Lock ‘n’ Chase on the Intellivision must be at least half decent, because it keeps getting re-released in various guises. I see it around more often than the arcade original.

More: https://en.wikipedia.org/wiki/Lock_%27n%27_Chase

BurgerTime, Famicom Disk System

This 1985 Famicom Disk System conversion of BurgerTime is just as good as the arcade original – excepting for the slightly less colourful graphics.

FDS BurgerTime is just as difficult as the original too. To get anywhere you really have to have tactics (not to mention the patience of a saint).

A worthwhile play for anyone who likes a challenge though.

BurgerTime versions on The King of Grabs:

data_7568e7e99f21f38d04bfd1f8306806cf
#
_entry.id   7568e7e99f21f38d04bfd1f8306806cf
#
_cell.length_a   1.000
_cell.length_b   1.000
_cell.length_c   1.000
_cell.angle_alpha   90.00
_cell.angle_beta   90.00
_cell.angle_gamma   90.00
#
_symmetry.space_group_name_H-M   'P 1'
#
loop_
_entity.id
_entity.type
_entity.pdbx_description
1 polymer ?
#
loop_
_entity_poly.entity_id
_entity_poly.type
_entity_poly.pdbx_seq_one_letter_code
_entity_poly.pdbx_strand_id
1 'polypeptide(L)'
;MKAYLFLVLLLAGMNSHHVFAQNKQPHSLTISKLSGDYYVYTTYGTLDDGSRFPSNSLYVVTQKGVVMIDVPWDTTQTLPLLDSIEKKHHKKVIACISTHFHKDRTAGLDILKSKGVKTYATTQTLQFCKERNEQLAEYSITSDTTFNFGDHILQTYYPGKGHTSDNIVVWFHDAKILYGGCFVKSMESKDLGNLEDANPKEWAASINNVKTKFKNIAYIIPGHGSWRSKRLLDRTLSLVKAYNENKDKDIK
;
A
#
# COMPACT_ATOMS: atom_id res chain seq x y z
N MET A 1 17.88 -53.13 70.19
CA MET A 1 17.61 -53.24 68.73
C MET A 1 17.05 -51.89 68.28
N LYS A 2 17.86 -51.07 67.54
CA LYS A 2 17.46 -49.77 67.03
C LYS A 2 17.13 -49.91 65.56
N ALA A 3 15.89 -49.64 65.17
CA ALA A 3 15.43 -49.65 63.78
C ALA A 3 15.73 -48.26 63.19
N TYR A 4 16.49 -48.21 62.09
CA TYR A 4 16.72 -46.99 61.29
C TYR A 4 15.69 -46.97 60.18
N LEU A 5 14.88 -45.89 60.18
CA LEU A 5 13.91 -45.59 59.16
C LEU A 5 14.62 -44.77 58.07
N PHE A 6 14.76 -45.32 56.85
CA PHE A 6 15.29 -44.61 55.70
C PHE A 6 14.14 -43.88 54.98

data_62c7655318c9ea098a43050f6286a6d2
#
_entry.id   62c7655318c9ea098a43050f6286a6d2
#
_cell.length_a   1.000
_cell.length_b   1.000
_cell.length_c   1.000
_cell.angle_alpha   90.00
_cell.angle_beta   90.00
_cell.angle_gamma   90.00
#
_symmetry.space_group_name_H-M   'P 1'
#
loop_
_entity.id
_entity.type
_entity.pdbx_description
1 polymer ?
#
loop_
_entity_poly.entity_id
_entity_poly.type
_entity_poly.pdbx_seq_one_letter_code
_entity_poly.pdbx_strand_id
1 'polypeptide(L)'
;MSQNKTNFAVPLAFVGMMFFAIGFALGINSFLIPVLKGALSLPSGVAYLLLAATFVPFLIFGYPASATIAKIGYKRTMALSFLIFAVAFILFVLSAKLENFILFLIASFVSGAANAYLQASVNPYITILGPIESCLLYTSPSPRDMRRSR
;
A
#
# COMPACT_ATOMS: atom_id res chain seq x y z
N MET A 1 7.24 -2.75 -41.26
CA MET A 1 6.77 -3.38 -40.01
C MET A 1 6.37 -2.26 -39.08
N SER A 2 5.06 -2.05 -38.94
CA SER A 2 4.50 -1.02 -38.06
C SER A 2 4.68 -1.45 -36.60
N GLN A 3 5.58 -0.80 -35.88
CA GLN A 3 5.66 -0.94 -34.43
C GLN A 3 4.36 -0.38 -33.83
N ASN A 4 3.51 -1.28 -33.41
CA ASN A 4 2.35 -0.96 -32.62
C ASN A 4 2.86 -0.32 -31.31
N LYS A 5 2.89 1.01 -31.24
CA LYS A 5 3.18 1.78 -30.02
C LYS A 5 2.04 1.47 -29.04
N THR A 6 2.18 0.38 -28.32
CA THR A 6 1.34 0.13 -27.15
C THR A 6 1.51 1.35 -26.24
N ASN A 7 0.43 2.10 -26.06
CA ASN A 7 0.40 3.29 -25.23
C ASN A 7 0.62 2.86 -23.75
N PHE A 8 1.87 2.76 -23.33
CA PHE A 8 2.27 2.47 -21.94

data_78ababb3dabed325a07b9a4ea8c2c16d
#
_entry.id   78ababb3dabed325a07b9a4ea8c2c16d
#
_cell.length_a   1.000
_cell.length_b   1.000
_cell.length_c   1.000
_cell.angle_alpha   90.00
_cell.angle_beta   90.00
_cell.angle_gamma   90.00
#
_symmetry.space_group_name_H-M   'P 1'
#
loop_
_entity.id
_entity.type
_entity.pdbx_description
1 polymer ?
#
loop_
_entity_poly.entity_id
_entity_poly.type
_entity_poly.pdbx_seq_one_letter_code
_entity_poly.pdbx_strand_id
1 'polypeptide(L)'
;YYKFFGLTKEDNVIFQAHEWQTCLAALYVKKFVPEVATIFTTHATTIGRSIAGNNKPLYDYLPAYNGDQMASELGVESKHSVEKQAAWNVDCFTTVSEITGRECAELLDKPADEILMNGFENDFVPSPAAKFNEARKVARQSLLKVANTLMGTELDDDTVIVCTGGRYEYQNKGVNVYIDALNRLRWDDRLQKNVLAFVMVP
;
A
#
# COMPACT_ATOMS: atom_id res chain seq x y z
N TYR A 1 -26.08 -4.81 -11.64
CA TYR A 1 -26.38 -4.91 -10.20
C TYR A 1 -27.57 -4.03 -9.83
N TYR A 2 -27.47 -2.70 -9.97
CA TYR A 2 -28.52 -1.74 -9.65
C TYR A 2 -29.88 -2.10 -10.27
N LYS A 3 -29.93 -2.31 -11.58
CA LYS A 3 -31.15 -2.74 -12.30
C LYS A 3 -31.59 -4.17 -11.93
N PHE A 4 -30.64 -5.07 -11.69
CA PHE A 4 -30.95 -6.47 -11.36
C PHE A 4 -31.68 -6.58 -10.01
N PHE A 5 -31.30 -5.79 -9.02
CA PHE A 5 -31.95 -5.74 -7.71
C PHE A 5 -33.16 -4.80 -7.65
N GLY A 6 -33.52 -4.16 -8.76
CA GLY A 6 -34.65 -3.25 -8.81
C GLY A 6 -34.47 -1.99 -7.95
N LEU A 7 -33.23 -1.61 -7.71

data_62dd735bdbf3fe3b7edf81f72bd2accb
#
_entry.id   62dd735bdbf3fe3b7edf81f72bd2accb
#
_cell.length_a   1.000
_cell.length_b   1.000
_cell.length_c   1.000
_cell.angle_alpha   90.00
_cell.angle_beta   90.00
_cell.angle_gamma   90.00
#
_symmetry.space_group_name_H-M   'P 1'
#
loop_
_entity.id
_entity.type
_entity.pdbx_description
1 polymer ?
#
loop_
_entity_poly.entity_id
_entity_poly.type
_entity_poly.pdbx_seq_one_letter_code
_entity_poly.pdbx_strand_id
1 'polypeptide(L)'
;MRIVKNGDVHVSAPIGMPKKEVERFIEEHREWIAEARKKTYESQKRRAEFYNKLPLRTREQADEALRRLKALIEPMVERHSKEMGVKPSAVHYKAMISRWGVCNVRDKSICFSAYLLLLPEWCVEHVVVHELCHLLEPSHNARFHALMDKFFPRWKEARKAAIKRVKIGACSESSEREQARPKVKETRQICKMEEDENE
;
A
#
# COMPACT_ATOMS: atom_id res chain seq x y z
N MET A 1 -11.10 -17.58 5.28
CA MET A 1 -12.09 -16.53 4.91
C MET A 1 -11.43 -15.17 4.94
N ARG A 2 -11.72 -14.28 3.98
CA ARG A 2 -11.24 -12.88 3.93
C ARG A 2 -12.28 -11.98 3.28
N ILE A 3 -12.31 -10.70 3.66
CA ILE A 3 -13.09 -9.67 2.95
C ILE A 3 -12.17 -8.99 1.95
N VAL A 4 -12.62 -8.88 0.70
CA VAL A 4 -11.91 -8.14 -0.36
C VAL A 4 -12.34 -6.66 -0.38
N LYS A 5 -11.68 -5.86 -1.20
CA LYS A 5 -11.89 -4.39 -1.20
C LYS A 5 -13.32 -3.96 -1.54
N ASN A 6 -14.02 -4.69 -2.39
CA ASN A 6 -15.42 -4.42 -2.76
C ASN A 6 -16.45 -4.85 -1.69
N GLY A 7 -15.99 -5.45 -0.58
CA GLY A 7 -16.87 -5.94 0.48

Arcade, Apple II, Intellivision, PC, Atari 2600, ColecoVision,
MSX, Famicom Disk System

More: https://en.wikipedia.org/wiki/BurgerTime

BurgerTime, MSX

The official conversion of BurgerTime for the MSX was created by Dempa Shimbunsha and Data East in 1986.

It looks a bit like a Spectrum game, which is ironic because there is no official BurgerTime on the ZX Spectrum (there are plenty of bad clones though).

Gameplay-wise, MSX BurgerTime is relatively close to the original – ie. very challenging – and general BurgerTime play strategies work in this also. The controls are thankfully not very ‘sticky’ and movement between platforms and ladders is seamless.

The recognisable, warbling BurgerTime tune is comforting too. Overall this is an excellent conversion.

BurgerTime versions on The King of Grabs: